We see great potential for the future of Berbice and Guyana cricket

Dear Editor,

The new executive of the Berbice Cricket Board elected on February 18, 2018 must be congratulated. The Honourable Justice Navindra Singh should also be thanked for his patience and dedication to the rule of law and tireless search for the truth.

The hostile takeover of the Berbice Cricket Board and Berbice cricket by a few radicalized individuals in March 2017 has left an indelible scar on the reputation of our organisation.

What is even more painful is the fact that although the BCB elections on October 8, 2017 were tainted by these individuals they still had the gumption to canvas and contest the elections of February 18, 2018.

In 2017, we thought we were living in an autocracy. In 2018, we now know that we are living in a democracy, thanks to our valiant members who stood tall and said no, and our brilliant young Attorney at Law, Mr. Arudranauth Gossai.

Under this new administration, we see great potential for the future of Berbice and Guyana cricket, but success will depend upon cautious recognition of circumstances that have hindered our progress so far.

It should be clear that our task is enormous, but we have risen from the ashes before. We must be honest, fair, dedicated, loyal and productive. We must have a sound knowledge of the game, its laws and rules, our constitution and the Cricket Administration Act of 2014. We must communicate, be Available, Accessible and Accountable.

Some have passed on at a time when, for practical reasons, they were in service of Berbice cricket. We speak of thirty-six year old umpire Pyandi Rengasammy, who in 1981 voluntarily stood in on a semi-final match at Port Mourant and passed on at the Port Mourant Hospital within half an hour of him exiting the field. He left to mourn his young wife Yvonne and six young children. Assistant Secretary Detective Inspector Norville Simpson, who died by accident on the # 19 Public Road in 1985, and was described by his President as a dedicated, motivated and outstanding member of the Board. Our first Special Member -1973- Attorney at Law J. Maurice Haniff, was a stalwart who served as Legal Advisor, Vice President and Representative on the Guyana Cricket Board. He also served as Chairman of Region #6 and Mayor of New Amsterdam. He passed on in 1986.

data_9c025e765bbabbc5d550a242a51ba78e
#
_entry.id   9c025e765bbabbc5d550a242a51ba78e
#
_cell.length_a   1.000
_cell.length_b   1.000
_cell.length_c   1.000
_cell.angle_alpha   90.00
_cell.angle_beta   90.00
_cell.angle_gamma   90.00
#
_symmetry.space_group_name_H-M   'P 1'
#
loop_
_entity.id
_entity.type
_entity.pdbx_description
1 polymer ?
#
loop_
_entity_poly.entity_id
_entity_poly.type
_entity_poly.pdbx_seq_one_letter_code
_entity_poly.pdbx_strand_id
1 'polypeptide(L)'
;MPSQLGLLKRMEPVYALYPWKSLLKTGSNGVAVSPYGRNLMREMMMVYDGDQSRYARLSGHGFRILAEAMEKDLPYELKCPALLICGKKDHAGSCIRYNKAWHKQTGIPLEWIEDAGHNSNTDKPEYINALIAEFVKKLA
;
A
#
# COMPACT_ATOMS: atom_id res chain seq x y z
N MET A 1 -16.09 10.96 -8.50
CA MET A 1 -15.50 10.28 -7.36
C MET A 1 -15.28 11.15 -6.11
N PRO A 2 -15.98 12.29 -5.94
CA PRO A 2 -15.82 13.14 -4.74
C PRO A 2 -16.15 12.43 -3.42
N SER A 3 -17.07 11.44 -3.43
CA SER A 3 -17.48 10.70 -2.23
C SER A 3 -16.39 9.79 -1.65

The great Leslie Lennox Amsterdam AA, who died by drowning in the Berbice River in 1999, at a time when he was serving as Vice President of the GCB and President of the BCB. Amsterdam also served as Vice President of the BCB, Berbice and Guyana Chairman of the Selection Committee, Berbice County team captain and national cricketer. In 1983 he managed the West Indies senior team in the Caribbean during the Indian tour. He is the only individual to have been honoured -posthumously- with inductions into both the Cricketers’ Hall of Fame and the Administrators’ Hall of Fame. In 1991 he was honoured by the Government of Guyana with the Golden Arrow of Achievement.  We all felt as though we too had been honoured.

As we move forward, we must remember that we stand on the shoulders of these great ambassadors of our beloved sport. We stand up today because they stood up yesterday, and we are thankful for their service of an exceptionally high quality. We wish to emulate them, our great cricketers, and many others who have and continue to serve our organisation and the game we love with pride and passion.

In expressing these sentiments, I am joined by my fellow Life Members and Hall of Fame Administrators Lennox Phillips and Ancel Hazel, both of who have served as Vice President of the GCB and President of the BCB.

Yours faithfully,

Mortimer George

Former Secretary Berbice Cricket Board

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